fairtrade gold miners.jpeg


The way I make jewellery reflects to a great extent the way I have always lived - striving to leave as light a footprint as is practical in the modern world and with an aversion to over-consumption or unecessary waste.

That’s why from the outset in 2005, when I set up Glasswing Jewellery, I knew I didn’t want my business to go against my principles. Acting responsibly with regards to how I sourced materials, and my working practice was key to what Glasswing was all about.

That’s why as soon as I realised 100% recycled silver was availalbe, almost all the silver I used in my jewellery was recycled, (apart from chains, which were impossible to buy in recycled). Once I started using more gold in my designs, that too was all recycled.


going further - fairtrade gold

The jewellery industry has always recycled precious metal, adding it in with new mined metal. Its ability to be refined over and over again and huge value, means it’s a no-brainer, and it has gone on for millenia. But recycling is only a very small part of the story, things really have to change further, for the benefit of people, and the planet.

the jewellery industry, and the supply chain that provides the materials for it, is strewn with the misery of some of the most underpaid, poorly protected and vulnerable people on the planet.

These are the artisanal mine workers, who make up 90% of all the gold miners in the world, but who only produce around 10% of the global gold supply, with large scale mining making up the rest.

Artisanal small scale miners account for up to 16 million people in countries like Africa, Asia and South America who have no choice but to go into mining. They are forced through poverty to work in dreadful conditions, using dangerous chemicals such as mercury and cyanide to extract tiny pieces of gold using only their bare hands. Many work with no shoes in muddy trenches or down in the earth, hanging for hours from rotting ladders in deep holes, with no protection from accidents (which happen, frequently). All this to scrape a living that barely covers the day’s food for their families.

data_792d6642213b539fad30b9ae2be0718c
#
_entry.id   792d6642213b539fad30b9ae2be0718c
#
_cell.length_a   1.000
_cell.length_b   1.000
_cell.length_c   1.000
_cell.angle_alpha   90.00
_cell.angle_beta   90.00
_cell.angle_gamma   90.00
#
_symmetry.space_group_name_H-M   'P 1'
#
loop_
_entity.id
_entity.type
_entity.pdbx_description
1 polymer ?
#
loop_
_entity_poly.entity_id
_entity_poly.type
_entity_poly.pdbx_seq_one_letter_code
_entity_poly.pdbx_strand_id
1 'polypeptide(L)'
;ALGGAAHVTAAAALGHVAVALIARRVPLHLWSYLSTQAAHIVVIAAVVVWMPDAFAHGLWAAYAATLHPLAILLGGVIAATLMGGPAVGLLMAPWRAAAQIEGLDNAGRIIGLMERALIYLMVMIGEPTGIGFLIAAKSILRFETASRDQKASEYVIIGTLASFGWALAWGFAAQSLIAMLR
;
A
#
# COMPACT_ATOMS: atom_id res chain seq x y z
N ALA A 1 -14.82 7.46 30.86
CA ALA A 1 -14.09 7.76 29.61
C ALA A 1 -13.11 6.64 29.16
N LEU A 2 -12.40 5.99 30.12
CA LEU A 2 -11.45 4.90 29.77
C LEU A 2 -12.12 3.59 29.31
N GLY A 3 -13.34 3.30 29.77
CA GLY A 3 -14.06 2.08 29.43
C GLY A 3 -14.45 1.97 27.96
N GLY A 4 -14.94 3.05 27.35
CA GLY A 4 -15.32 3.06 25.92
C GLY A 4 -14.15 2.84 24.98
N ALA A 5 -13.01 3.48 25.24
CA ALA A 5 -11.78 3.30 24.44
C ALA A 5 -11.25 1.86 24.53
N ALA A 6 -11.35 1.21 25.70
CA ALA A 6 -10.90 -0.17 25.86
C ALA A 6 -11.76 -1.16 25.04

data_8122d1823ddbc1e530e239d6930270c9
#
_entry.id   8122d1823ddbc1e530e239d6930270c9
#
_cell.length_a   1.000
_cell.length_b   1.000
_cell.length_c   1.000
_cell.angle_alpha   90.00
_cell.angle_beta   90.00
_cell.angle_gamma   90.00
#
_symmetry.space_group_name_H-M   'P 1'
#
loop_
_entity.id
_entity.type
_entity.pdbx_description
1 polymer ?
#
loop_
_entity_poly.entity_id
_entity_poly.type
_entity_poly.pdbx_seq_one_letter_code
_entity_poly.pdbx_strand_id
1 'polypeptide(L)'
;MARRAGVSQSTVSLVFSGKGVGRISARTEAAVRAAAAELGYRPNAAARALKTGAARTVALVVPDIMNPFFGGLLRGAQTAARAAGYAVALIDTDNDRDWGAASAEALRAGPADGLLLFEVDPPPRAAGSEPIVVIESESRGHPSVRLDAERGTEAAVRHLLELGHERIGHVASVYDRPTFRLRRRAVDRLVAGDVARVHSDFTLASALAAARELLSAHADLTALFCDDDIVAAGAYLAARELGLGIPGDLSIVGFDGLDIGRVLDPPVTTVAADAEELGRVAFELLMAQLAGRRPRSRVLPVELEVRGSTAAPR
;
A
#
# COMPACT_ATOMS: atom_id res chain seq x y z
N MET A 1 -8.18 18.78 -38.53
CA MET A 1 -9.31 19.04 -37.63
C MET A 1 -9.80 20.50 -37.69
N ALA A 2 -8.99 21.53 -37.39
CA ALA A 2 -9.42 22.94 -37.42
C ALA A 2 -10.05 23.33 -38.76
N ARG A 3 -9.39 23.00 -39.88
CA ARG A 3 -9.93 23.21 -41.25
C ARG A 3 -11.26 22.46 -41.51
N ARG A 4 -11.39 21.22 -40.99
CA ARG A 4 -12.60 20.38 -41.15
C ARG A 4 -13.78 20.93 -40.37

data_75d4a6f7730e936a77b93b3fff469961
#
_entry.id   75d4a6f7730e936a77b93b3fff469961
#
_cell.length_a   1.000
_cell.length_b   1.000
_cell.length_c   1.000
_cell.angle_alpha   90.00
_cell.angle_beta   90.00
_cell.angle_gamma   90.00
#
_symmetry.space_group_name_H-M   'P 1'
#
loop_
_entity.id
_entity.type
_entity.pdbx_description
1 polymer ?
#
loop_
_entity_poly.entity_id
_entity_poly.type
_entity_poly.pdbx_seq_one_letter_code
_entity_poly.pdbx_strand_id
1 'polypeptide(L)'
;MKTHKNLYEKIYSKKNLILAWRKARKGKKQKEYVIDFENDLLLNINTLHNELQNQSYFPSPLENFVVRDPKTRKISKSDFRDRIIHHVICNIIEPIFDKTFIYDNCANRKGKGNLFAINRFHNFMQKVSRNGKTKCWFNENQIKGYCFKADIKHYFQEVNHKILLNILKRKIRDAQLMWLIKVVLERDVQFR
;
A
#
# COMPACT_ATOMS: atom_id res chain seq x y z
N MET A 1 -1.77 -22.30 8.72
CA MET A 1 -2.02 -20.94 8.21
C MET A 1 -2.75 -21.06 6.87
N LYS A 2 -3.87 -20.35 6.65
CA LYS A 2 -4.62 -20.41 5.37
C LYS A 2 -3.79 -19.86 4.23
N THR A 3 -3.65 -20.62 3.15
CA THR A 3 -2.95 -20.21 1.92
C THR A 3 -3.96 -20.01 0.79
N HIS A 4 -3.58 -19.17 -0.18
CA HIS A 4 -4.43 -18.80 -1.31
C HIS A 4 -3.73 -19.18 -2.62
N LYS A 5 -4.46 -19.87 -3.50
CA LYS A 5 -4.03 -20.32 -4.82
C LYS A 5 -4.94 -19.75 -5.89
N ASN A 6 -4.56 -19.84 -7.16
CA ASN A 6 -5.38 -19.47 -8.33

Whilst recycled materials have been a way for jewellers and consumers to reduce the use of new mined gold, the appetite for extracting precious metals only continues to grow year on year as the luxury jewellery, electronics and car markets boom.

waking up

That the most beautiful, luxurious and valuable items in the world are made by exploiting the most vulnerable people, working in unthinkably hellish conditions, is an ugly reality that finally, thankfully, it is impossible for the jewellery industry to ignore.

Thanks to campaigners and activists working in mining communities, and efforts by a handful of companies deciding to do the right thing by helping artisanal miners set up safe working conditions in the mines, the industry is now slowly working waking up to its responsibilities. More and more jewellers and consumers are demanding to know where the materials they are buying come from, how environmentally friendly and ethical the processes to extract and bring them to market has actually been.

registered as a Fairtrade Goldsmith since 2014

In 2014 I registered as a Fairtrade Goldsmith, a scheme set up to enable small business designer-makers like myself to buy Fairtrade Gold.


I buy gemstones from a very small handful of truly ethical suppliers, those with the knowledge of what they source leading right back to the environmentally responsible and safety-conscious mine from which the stone was dug. Most come from the US, Australia and Canada and ethical, environmentally responsible mines in Africa.

I use recycled diamonds, in my opinion the most environmentally responsible, conflict-free option possible, as well as Canadian and Australian origin diamonds.

I also use genuine sea glass, which I collect on the beaches of the beautiful Devon and Cornwall coastlines, or sometimes buy from trusted collectors here in the and around the world. 


my ethical processes


Along with ensuring the materials I use are fairly and ethically sourced or 100% recycled, I use a 100% renewable, green energy tariff for all the workshop and office’s energy needs.


None of the disposables I use in the business such as metal polishing compounds, contain animal products, and since Feb 20018, I’ve not bought any equipment (or food!) that contains any animal products at all (many traditional tools contain leather and many compounds contain animal fats). The office and workshop are also 100% vegan.

In my workshop, I use simple tools and traditional techniques, (using a lot of elbow grease!).

utilising UK SKILLS

For processes that I outsource, I pay UK contractors such as casters, finishers and casters a fair price for their highly skilled work.